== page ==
individual capacity rather than as part of a mercantile organisation, an
indication that the great merchant guilds of the medieval period were fast
    Besides, the dividing line between independent merchants and merchants
acting on behalf of the European companies was a very thin one. In several
cases, in fact, a merchant functioned in both capacities. But the company
records specifically mention several indigenous merchants as their rivals and
    Many of the native merchants, however, found that it was more profitable
and less risky to act on behalf of the companies rather than make voyages on
their own. In the organisational set-up of the companies, their function was
fourfold: purchasing cloth for the company and acting as a link between it
and the weavers; supervising weavers and minimising the company’s risks by
taking on bad debts; ensuring quality and timely delivery; and saving the
company the necessity of laying out vast sums of money by making the initial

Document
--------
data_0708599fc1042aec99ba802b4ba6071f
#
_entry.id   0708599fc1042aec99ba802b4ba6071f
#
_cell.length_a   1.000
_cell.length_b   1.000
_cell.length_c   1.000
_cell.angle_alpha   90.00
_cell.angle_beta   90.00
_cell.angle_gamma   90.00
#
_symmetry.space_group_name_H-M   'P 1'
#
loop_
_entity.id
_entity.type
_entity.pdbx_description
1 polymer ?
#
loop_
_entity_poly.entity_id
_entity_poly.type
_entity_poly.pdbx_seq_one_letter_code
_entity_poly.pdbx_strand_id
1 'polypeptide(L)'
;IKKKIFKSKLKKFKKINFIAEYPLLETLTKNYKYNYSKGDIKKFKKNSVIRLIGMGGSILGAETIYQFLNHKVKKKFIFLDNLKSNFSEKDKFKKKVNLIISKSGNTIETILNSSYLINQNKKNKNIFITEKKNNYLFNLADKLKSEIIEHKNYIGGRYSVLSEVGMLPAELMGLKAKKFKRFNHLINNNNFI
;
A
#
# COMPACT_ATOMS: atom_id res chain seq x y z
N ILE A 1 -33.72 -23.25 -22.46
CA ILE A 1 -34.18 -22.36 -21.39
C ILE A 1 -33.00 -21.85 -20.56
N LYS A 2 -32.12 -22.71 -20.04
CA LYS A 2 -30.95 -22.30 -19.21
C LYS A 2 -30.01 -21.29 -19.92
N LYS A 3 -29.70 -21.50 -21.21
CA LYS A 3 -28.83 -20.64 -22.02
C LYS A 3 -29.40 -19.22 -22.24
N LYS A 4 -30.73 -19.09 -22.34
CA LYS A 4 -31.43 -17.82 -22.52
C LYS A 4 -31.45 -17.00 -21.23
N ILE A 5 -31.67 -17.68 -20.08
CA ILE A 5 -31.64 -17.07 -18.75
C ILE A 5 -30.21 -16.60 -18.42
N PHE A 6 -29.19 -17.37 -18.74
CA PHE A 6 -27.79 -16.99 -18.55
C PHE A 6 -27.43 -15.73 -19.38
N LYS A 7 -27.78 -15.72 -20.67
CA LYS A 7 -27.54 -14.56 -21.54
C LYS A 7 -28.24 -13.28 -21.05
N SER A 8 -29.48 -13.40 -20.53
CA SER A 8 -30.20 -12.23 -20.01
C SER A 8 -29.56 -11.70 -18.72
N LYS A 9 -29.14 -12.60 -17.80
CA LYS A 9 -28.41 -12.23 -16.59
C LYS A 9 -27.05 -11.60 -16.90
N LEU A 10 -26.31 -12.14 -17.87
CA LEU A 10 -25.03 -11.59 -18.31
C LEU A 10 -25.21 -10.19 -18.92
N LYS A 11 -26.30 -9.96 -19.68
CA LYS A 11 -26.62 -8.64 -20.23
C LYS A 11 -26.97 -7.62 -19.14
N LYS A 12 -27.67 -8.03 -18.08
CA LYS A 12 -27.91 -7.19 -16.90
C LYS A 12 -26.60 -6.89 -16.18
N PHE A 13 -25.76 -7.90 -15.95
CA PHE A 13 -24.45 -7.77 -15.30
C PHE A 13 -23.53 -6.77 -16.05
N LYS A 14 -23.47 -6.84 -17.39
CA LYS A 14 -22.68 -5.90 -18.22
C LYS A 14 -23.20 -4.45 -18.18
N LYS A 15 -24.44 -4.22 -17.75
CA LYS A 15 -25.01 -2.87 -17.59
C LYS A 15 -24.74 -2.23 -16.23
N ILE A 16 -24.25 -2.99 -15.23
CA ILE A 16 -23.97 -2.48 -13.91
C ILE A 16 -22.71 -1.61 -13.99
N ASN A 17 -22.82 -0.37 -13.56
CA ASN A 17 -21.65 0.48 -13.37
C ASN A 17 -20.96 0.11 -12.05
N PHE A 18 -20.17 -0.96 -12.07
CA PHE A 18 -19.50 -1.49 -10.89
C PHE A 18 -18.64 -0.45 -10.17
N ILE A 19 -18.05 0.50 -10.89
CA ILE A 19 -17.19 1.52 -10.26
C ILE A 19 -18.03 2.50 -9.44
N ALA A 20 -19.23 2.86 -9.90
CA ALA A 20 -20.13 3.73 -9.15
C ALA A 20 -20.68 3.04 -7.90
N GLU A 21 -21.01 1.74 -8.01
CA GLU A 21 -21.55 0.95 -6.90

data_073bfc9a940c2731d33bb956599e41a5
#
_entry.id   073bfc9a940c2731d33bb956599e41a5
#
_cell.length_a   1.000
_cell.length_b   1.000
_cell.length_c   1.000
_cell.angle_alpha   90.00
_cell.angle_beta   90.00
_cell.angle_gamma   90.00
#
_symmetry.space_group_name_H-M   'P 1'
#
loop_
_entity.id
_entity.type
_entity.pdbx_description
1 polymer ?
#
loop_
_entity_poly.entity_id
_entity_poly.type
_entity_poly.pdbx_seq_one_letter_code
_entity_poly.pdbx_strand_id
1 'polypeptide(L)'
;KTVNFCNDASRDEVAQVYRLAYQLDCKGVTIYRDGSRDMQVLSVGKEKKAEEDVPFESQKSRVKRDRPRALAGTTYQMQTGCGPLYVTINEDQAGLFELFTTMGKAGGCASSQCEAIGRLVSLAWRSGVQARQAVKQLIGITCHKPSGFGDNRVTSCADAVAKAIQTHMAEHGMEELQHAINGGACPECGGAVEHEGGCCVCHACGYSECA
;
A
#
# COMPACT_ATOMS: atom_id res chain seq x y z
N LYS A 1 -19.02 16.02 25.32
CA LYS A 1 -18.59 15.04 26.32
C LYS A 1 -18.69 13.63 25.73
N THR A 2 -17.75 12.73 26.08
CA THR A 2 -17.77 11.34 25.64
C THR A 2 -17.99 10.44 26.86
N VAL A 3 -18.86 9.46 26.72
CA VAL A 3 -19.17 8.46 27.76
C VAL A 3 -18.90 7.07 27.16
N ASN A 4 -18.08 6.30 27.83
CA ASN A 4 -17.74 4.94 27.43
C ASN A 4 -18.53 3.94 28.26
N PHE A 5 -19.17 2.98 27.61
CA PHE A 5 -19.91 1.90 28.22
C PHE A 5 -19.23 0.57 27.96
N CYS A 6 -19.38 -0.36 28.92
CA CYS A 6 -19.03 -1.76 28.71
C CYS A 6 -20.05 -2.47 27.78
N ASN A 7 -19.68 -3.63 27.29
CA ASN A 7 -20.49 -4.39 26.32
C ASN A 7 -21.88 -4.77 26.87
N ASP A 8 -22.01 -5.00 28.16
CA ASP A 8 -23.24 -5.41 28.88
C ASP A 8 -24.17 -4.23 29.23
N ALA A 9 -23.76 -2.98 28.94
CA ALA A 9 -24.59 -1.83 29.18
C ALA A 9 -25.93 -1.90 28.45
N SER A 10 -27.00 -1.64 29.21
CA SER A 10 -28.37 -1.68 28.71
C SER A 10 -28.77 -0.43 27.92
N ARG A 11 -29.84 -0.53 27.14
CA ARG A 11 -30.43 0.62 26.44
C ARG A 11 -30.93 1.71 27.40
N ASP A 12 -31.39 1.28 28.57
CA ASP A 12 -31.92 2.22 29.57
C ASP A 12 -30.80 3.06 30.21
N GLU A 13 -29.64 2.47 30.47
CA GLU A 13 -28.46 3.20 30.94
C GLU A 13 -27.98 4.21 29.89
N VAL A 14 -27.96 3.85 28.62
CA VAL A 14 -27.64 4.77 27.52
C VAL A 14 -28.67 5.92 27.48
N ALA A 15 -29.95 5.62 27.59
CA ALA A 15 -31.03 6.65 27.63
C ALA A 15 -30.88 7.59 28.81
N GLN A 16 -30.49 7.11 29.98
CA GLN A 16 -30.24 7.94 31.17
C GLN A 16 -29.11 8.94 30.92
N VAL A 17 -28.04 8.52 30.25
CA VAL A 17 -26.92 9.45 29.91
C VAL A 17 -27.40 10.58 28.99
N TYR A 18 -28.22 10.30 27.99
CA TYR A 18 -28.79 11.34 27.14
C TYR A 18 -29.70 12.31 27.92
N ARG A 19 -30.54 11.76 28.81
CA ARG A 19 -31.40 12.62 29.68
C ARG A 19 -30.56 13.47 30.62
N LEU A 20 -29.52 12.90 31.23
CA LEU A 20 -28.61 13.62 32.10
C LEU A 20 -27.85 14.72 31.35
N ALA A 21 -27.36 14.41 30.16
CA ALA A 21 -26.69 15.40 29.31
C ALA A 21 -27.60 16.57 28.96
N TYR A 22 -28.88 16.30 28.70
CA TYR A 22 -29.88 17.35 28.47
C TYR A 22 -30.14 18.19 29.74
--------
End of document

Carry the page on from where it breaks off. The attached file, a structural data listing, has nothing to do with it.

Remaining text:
advances themselves.
With regard to the mercantile groups and their activities, the Hindus as a
whole continued to dominate the commercial world of the Coromandal
overseas and coastal trading, wholesaling and retailing, brokerage, banking
and shroffing. Among Hindu merchants, the most important were Telugu
mercantile castes, viz. the komatis and balijas (belonging to the right hand-
faction-valankai), and beru chettis (left hand faction-idankai). Prominent
Hindu individual merchants were Kasi Viranna (Casa Verona), Malaya and
his brother Chinanna, Narasimha Rama Chetti, Ben Rama Chetti, Kesara
Chetti, Seshadri, Varadappa and Koneri Chetti.
    Muslim merchants of the Coromandal, indiscriminately referred to by the
Europeans as Moors, shared the domination of the overseas and coastal trade
of the Coromandal with the Hindu merchants. The so-called Moors consisted
of the Golconda Muslim merchants and the Chulia merchants of south
Coromandal, both of whom had diverse ethnic origins. Other major merchant
groups in the Coromandal were Gujaratis and Armenians, who seem to have
made Coromandal their home. Among the Muslim merchants, the most
important personalities were Mir Jumla, Khwaja Nizam, Mir Kamal-ud-din,
Mirza Muhammad, Khwaja Hassan Ali, Mir Qasar, and Khwaja Araby. A
number of them had close